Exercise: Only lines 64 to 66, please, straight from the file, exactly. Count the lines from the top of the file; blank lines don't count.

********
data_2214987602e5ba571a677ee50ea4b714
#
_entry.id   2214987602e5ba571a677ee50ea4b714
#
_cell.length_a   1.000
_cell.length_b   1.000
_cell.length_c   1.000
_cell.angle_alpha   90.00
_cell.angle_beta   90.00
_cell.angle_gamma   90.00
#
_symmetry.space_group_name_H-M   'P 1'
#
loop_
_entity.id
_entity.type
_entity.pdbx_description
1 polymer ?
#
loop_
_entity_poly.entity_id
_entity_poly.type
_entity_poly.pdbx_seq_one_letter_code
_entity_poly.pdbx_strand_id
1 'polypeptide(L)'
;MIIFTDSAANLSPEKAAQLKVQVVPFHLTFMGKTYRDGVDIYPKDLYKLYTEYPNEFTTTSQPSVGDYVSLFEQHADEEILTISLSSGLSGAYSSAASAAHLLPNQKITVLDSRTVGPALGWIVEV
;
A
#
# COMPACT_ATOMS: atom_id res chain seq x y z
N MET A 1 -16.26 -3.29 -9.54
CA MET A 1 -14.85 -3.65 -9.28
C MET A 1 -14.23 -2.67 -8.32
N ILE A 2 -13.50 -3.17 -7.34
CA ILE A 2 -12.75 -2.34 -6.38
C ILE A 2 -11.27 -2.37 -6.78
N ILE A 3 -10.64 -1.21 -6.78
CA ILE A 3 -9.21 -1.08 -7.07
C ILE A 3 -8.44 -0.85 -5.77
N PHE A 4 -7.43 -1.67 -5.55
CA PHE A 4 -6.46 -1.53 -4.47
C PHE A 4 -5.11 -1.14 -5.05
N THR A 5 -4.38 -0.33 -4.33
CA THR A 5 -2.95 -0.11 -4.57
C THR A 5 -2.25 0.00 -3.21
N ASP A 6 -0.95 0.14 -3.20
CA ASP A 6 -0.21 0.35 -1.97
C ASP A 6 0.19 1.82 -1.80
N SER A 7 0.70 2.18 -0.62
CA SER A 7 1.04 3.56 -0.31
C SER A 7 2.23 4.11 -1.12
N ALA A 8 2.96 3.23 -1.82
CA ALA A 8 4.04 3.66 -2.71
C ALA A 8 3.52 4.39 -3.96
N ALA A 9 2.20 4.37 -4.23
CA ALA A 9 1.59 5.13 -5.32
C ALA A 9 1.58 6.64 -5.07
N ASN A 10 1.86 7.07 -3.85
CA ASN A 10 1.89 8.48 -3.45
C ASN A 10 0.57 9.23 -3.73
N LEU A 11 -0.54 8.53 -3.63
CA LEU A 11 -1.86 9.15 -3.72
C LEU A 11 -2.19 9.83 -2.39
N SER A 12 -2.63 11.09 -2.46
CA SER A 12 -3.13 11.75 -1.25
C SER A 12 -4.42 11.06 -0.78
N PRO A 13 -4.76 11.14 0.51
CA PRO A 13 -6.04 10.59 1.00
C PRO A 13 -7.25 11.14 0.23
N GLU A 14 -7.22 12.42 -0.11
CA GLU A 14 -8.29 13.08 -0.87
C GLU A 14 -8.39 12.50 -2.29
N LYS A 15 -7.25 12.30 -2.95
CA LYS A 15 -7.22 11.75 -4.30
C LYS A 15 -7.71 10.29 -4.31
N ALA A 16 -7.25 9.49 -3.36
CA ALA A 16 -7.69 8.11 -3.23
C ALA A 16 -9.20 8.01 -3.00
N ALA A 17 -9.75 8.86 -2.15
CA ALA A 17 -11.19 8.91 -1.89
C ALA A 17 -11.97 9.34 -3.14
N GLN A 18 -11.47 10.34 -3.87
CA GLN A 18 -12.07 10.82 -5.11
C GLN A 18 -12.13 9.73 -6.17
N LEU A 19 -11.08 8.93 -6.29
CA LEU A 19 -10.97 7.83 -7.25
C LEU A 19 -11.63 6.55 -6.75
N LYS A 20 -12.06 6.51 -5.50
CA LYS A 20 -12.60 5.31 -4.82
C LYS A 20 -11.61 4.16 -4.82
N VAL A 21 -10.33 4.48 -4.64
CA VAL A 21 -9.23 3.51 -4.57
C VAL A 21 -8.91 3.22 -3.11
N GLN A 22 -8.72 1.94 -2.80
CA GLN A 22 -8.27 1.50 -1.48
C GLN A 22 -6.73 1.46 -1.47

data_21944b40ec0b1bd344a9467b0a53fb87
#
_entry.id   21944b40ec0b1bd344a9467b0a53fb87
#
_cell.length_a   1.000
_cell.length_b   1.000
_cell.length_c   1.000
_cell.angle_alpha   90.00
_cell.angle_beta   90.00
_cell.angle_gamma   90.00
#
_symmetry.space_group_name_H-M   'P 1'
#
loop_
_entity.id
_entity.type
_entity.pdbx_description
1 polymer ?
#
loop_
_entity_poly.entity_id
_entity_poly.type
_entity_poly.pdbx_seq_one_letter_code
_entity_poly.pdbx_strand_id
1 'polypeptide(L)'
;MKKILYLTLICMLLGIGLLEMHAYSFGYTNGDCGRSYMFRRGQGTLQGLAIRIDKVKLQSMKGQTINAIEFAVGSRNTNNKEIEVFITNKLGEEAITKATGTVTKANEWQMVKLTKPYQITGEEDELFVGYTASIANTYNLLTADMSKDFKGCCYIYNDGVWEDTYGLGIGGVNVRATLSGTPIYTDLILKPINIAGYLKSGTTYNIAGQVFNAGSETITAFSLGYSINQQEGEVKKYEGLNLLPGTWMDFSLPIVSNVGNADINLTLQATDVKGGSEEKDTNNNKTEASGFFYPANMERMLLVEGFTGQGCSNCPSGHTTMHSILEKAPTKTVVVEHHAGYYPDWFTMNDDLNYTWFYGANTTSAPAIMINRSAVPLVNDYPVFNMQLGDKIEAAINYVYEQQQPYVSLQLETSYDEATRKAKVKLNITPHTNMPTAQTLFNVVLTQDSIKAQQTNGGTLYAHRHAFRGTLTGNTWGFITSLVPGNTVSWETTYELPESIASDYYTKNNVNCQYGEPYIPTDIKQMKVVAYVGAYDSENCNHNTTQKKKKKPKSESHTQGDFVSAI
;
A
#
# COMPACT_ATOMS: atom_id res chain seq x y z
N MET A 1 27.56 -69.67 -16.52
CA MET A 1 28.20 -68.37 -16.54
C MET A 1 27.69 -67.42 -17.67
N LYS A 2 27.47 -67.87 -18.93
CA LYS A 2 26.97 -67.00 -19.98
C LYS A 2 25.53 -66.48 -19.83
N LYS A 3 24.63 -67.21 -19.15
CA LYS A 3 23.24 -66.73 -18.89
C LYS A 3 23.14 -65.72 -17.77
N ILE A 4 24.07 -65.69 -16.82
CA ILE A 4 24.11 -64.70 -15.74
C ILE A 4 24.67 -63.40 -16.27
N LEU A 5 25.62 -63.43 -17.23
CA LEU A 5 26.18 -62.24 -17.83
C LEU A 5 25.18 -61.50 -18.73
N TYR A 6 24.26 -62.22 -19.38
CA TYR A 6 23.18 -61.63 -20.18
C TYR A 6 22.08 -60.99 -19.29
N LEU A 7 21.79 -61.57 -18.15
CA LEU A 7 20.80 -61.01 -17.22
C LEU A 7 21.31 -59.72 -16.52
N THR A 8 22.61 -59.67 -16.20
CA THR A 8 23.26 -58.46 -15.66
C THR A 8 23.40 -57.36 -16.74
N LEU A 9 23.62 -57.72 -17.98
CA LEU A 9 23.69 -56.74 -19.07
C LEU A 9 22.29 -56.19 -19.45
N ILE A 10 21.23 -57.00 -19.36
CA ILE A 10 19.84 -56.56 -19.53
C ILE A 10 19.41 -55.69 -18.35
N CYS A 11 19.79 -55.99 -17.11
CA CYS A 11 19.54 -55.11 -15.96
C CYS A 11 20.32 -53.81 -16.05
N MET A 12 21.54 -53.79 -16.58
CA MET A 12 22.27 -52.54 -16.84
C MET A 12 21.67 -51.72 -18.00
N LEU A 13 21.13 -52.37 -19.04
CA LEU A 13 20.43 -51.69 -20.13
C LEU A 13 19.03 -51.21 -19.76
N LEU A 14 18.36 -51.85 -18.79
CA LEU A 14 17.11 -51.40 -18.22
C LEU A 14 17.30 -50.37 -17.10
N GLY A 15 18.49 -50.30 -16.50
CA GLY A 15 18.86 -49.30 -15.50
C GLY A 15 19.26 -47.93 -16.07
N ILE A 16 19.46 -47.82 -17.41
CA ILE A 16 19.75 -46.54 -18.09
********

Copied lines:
N SER A 12 -2.63 11.09 -2.46
CA SER A 12 -3.13 11.75 -1.25
C SER A 12 -4.42 11.06 -0.78